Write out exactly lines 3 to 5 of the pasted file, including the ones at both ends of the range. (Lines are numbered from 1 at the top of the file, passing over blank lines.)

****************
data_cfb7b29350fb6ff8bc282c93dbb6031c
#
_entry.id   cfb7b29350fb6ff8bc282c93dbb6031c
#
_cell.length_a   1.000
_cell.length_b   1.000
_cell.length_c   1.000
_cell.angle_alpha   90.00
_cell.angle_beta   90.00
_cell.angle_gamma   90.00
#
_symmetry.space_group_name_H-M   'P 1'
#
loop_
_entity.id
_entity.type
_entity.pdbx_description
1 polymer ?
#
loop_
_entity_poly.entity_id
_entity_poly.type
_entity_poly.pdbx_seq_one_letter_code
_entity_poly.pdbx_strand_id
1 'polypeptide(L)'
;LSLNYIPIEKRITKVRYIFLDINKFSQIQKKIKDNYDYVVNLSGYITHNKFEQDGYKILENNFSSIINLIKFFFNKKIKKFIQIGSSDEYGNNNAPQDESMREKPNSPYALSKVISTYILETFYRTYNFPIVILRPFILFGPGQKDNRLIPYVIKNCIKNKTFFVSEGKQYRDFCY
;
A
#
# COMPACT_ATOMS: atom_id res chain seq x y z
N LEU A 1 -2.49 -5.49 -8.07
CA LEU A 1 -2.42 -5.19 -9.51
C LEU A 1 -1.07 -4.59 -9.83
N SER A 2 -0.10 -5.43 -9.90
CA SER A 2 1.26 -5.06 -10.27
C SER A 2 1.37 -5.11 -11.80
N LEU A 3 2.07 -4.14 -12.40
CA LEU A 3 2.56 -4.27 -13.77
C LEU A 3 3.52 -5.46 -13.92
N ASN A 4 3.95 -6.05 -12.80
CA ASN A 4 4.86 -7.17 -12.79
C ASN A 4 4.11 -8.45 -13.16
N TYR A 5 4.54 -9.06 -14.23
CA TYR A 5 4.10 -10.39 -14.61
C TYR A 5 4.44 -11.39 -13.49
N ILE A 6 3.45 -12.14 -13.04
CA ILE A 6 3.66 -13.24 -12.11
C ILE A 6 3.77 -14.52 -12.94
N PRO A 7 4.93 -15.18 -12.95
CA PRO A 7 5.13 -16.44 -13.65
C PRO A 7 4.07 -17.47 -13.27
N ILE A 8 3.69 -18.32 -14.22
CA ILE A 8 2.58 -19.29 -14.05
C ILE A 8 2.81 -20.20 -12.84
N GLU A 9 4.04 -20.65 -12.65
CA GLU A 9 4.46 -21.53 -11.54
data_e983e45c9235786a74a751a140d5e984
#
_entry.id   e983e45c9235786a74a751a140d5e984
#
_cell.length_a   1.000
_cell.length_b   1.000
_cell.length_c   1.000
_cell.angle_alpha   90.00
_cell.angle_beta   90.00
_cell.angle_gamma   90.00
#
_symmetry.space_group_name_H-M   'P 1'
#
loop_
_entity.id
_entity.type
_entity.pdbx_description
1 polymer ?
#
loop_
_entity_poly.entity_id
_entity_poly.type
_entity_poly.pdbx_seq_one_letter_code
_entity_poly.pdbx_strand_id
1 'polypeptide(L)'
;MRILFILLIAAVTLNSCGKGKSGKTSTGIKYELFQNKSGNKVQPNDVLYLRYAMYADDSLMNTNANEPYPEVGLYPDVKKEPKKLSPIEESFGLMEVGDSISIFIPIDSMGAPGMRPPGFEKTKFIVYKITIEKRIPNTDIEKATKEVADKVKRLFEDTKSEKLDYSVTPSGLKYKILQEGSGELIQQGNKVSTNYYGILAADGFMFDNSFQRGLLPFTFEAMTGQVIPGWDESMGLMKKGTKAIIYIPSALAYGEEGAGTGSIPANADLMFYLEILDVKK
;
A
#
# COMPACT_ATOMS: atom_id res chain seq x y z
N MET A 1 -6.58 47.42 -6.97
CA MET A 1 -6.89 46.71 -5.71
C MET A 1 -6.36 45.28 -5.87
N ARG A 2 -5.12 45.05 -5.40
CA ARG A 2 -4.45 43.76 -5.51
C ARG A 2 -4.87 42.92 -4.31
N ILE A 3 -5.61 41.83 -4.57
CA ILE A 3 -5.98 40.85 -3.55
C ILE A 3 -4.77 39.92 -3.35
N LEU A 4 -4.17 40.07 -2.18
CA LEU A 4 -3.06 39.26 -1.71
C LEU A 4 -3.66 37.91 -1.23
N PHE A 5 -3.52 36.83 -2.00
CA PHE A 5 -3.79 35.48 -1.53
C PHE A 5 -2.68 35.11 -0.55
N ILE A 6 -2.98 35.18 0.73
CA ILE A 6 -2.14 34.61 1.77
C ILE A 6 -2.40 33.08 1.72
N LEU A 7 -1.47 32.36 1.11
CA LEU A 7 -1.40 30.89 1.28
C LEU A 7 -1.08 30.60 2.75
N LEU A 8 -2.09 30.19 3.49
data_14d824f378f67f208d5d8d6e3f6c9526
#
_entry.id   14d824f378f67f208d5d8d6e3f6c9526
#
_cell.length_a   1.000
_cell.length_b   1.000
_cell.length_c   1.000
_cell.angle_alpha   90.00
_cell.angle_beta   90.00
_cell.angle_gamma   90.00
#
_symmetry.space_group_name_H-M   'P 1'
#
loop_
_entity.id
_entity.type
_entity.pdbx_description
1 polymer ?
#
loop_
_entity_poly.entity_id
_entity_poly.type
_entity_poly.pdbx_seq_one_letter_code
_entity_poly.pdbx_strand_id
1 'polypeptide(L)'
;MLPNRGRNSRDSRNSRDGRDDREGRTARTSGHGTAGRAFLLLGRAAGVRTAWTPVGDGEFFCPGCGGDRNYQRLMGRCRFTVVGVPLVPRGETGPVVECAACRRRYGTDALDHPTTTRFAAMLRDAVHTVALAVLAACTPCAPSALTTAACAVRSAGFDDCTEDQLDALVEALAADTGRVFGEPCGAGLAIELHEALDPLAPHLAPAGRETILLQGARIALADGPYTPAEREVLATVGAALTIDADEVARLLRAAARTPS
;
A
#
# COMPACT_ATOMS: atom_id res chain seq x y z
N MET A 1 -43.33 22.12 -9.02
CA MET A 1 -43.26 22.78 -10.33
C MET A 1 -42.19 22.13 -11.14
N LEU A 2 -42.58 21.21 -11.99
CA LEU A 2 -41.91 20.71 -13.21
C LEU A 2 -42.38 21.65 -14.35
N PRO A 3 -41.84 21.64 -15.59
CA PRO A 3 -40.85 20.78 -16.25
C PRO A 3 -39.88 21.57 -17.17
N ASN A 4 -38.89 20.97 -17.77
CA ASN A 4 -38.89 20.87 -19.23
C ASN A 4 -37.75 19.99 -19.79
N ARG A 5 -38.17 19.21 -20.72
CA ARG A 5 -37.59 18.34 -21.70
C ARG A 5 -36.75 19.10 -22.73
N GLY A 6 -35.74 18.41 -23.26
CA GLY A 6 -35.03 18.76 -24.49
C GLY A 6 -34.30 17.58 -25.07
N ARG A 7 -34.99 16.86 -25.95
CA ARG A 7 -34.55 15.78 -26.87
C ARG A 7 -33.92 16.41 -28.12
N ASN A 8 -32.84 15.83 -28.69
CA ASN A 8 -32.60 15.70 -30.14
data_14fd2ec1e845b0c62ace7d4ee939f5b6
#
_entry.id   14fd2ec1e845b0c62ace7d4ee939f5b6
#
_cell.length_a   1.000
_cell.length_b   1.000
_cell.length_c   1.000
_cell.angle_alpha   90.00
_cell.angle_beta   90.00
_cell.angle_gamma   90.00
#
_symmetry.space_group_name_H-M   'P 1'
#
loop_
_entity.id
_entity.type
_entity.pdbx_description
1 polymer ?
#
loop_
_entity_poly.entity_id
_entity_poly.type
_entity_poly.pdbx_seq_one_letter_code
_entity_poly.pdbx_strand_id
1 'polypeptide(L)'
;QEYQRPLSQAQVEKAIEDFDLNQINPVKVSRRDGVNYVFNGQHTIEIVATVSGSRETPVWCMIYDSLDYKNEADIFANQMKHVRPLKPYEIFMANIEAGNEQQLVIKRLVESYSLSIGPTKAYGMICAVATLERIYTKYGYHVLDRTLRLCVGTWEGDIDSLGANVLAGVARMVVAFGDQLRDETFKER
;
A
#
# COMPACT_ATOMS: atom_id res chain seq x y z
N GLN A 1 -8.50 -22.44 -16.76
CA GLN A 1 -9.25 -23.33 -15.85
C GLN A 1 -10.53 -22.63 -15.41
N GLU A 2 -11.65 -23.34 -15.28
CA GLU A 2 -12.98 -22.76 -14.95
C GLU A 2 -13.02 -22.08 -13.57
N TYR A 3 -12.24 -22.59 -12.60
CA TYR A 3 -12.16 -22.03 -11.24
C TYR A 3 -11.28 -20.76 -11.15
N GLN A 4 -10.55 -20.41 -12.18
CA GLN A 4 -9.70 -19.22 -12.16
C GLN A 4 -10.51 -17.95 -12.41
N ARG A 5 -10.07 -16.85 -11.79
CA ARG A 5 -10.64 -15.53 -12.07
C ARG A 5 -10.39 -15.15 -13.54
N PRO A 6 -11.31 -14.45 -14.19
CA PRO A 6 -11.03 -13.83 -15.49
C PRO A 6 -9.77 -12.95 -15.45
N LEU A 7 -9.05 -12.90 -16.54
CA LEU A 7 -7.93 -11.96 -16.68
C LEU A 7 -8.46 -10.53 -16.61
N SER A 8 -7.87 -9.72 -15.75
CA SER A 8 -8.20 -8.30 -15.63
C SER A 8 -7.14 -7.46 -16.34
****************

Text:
_entry.id   cfb7b29350fb6ff8bc282c93dbb6031c
#
_cell.length_a   1.000